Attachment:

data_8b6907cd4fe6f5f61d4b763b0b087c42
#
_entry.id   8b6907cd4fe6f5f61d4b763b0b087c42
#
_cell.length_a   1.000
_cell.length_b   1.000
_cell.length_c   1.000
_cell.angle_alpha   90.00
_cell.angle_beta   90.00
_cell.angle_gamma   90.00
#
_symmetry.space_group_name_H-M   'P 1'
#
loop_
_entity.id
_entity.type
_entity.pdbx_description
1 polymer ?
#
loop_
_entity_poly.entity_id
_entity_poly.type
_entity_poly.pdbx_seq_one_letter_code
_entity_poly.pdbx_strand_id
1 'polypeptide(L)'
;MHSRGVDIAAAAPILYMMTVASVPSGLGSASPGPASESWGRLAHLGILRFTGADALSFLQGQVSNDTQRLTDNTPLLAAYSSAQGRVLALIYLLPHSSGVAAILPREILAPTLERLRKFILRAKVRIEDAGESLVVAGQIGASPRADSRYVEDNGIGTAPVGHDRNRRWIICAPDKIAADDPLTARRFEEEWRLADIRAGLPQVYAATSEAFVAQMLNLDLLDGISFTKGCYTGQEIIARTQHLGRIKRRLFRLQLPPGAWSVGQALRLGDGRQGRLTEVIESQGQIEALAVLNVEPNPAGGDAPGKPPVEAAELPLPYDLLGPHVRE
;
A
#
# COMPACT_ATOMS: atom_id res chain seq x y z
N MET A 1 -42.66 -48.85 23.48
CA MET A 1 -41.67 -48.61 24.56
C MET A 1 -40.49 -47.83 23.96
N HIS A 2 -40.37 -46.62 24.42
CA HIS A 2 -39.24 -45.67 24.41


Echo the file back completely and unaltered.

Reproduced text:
data_8b6907cd4fe6f5f61d4b763b0b087c42
#
_entry.id   8b6907cd4fe6f5f61d4b763b0b087c42
#
_cell.length_a   1.000
_cell.length_b   1.000
_cell.length_c   1.000
_cell.angle_alpha   90.00
_cell.angle_beta   90.00
_cell.angle_gamma   90.00
#
_symmetry.space_group_name_H-M   'P 1'
#
loop_
_entity.id
_entity.type
_entity.pdbx_description
1 polymer ?
#
loop_
_entity_poly.entity_id
_entity_poly.type
_entity_poly.pdbx_seq_one_letter_code
_entity_poly.pdbx_strand_id
1 'polypeptide(L)'
;MHSRGVDIAAAAPILYMMTVASVPSGLGSASPGPASESWGRLAHLGILRFTGADALSFLQGQVSNDTQRLTDNTPLLAAYSSAQGRVLALIYLLPHSSGVAAILPREILAPTLERLRKFILRAKVRIEDAGESLVVAGQIGASPRADSRYVEDNGIGTAPVGHDRNRRWIICAPDKIAADDPLTARRFEEEWRLADIRAGLPQVYAATSEAFVAQMLNLDLLDGISFTKGCYTGQEIIARTQHLGRIKRRLFRLQLPPGAWSVGQALRLGDGRQGRLTEVIESQGQIEALAVLNVEPNPAGGDAPGKPPVEAAELPLPYDLLGPHVRE
;
A
#
# COMPACT_ATOMS: atom_id res chain seq x y z
N MET A 1 -42.66 -48.85 23.48
CA MET A 1 -41.67 -48.61 24.56
C MET A 1 -40.49 -47.83 23.96
N HIS A 2 -40.37 -46.62 24.42
CA HIS A 2 -39.24 -45.67 24.41